Julie Glass lives with climate change. It determines the route she takes from her James Island home and it influenced the choice of vehicle her husband now drives.

"He purposely bought a car that was raised up higher off the ground because flooding is a reality that he has to deal with," Glass said of the pickup truck.

"But not everybody lives with that reality," Glass said, shifting in her seat as she waited to hear from Elizabeth Warren at a coastal community forum held Monday afternoon in West Ashley. "I don't think everybody understands."

Glass said she hoped Warren would.

Warren's first visit to the Lowcountry as a Democratic presidential candidate came just hours after she announced her broad policy to save public lands and stop drilling for fossil fuels.

Speaking at the School House event space in West Ashley, Warren paraphrased the still-early policy during her opening remarks. Warren opted to frame it in deeply local terms.

"On day one of the Warren administration, I will sign into law a moratorium to stop all future offshore drilling," she said to the biggest applause she received during the entire event. "And I thought coming here would be a good chance to let people talk about why this is important."

With a panel of six people alongside her, with three people sitting to her left and three sitting to her right, Warren spent most of the 35-minute event listening, nodding, and taking notes. 

Awendaw Mayor Miriam Green, who at first was unsure whether to address Warren as Mrs. Warren or Senator Warren, would end up calling her Elizabeth and endorsed her by the end of the community forum.

"I think and I know that Elizabeth would be a great first (female) president for the United States because she cares. And she supports. And she listens," Green said.

But many of the local Democrats in attendance said they were still trying to get to know Warren as opposed to her stance on climate change, offshore drilling and environmental justice.

Glass, 54, said she is looking for "someone strong, and positive."

"And also someone young," she said, nearly whispering.

She met former Texas Congressman Beto O'Rourke last month when he held a meet-and-greet last month at Charleston's Tradesman Brewing Company.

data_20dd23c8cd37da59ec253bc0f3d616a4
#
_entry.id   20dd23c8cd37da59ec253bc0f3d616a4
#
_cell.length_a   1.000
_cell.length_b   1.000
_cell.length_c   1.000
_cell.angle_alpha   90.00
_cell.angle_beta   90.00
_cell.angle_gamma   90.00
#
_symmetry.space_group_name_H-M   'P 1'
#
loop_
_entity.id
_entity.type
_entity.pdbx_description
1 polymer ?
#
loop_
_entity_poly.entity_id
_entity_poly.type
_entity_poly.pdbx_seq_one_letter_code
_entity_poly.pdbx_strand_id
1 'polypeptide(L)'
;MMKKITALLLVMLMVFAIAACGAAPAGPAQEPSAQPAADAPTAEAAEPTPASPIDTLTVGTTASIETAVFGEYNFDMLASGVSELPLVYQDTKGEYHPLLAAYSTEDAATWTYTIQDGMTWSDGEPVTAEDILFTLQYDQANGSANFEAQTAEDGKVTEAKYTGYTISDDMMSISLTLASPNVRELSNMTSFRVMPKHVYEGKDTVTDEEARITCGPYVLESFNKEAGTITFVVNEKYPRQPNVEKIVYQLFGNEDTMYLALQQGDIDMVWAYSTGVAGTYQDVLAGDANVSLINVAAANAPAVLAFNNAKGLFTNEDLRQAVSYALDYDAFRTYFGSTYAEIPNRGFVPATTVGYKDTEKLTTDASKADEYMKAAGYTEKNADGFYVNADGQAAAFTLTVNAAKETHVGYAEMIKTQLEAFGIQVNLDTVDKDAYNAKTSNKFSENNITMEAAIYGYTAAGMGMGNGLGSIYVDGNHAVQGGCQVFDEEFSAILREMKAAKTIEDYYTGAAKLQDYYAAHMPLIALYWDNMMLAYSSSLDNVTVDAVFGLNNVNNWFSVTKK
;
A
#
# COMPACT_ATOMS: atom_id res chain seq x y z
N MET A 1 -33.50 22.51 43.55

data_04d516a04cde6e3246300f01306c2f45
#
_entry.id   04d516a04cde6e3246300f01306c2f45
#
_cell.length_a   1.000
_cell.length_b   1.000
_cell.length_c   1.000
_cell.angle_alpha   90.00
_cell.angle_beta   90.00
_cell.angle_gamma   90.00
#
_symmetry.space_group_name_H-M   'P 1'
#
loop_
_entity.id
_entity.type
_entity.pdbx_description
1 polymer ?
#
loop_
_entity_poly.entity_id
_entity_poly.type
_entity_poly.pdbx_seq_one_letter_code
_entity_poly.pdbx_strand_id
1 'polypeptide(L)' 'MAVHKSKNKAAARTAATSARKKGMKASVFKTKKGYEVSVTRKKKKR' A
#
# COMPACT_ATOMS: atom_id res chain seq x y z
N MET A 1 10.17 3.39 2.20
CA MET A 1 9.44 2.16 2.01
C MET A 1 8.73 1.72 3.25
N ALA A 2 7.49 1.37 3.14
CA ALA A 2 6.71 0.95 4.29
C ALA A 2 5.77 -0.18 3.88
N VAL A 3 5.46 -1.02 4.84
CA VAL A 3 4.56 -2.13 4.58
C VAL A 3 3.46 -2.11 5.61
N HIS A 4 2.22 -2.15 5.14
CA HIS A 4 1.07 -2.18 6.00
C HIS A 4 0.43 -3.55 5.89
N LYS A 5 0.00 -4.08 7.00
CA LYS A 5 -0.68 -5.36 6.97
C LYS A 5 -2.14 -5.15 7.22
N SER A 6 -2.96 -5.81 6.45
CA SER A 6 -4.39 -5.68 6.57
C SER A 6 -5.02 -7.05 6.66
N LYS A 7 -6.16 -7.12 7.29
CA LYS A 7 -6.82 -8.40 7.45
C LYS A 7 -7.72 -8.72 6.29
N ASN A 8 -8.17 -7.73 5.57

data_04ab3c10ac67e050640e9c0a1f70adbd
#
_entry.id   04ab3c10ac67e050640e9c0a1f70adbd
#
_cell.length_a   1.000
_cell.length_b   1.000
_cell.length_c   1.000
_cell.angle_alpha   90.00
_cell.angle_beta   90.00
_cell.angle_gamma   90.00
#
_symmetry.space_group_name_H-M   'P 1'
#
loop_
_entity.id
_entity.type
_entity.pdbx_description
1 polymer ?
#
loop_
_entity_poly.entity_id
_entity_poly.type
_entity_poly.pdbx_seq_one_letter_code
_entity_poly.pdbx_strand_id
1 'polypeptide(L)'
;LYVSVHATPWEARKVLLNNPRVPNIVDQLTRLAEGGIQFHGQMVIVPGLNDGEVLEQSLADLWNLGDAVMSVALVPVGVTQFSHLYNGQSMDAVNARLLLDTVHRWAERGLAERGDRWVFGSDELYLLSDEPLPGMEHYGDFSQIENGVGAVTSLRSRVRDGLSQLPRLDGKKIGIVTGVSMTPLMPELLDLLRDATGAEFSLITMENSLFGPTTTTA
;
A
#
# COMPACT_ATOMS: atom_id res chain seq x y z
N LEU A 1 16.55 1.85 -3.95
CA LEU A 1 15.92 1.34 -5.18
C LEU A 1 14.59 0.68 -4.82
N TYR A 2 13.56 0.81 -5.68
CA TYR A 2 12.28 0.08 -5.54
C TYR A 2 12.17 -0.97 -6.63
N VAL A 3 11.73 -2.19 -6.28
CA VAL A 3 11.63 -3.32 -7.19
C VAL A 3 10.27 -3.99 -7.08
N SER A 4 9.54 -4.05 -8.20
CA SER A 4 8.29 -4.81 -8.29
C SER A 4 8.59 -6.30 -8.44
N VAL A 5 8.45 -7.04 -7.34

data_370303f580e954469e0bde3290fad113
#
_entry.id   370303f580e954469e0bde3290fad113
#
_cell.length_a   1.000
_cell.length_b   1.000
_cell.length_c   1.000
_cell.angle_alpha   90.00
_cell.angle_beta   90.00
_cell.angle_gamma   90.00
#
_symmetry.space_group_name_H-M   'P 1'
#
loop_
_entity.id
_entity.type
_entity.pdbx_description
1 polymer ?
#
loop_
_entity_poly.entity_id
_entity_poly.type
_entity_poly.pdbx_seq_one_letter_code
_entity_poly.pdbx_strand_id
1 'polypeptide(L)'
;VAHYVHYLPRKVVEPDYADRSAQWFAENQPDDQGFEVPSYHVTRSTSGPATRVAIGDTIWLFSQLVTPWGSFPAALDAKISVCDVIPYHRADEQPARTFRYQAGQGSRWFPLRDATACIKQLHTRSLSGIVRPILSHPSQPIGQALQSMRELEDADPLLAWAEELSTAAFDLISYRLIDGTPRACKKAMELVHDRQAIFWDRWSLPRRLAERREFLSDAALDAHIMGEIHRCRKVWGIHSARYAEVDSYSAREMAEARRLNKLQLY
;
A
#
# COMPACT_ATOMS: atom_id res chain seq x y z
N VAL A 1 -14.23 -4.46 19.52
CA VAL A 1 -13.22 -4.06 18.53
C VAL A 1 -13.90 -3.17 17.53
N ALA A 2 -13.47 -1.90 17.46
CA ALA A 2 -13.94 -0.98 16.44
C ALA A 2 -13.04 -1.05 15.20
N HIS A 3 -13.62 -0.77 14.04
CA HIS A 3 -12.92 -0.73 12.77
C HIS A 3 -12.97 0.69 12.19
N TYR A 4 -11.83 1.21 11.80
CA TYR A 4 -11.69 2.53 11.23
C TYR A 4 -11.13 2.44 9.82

So did Rick Vantrepott, 62, a former truck driver who also attended the Warren event. He's also seen U.S. Sens. Kamala Harris and Cory Booker speak in South Carolina.

Vantrepott said he has been a Warren supporter for a long time because he liked her tax plans, which includes a so-called "wealth tax" on Americans with more than $50 million in assets. He said he respected her courage in standing up for consumers. 

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Even so, he said, he's still shopping around for his ideal candidate. 

Abbie Mobley, 32, is reading Warren's latest book and said she loves Warren "with a capital L."

"She's turning out policy, not just platitudes," Mobley said. "I like that she's coming out with these big ideas and then forcing other candidates to say what they are going to do."

Kay Love, 57, was a Bernie Sanders supporter in 2016 but now said she is all-in for Warren.

"Bernie is too old, and set in his ways," she said.

During the event, Love asked Warren what she would do for the LGBTQ community. Love is a lesbian and said a man recently tried to peel her equality sticker off of her car as she was loading up her groceries. She's worried about what is happening to the LGBTQ community under the Trump administration, which recently put into effect a ban on transgender people serving in the military.

"We see that in this country your fight is my fight, and my fight is your fight," Warren said.

In the meantime, as presidential candidates come and go, the reality of climate change persists for Glass in the form of her own question: Should I take Wentworth or Meeting Street?

Reach Caitlin Byrd at 843-937-5590 and follow her on Twitter @MaryCaitlinByrd.

Political Reporter

Caitlin Byrd is a political reporter at The Post and Courier and author of the Palmetto Politics newsletter. Before moving to Charleston in 2016, her byline appeared in the Asheville Citizen-Times. To date, Byrd has won 17 awards for her work.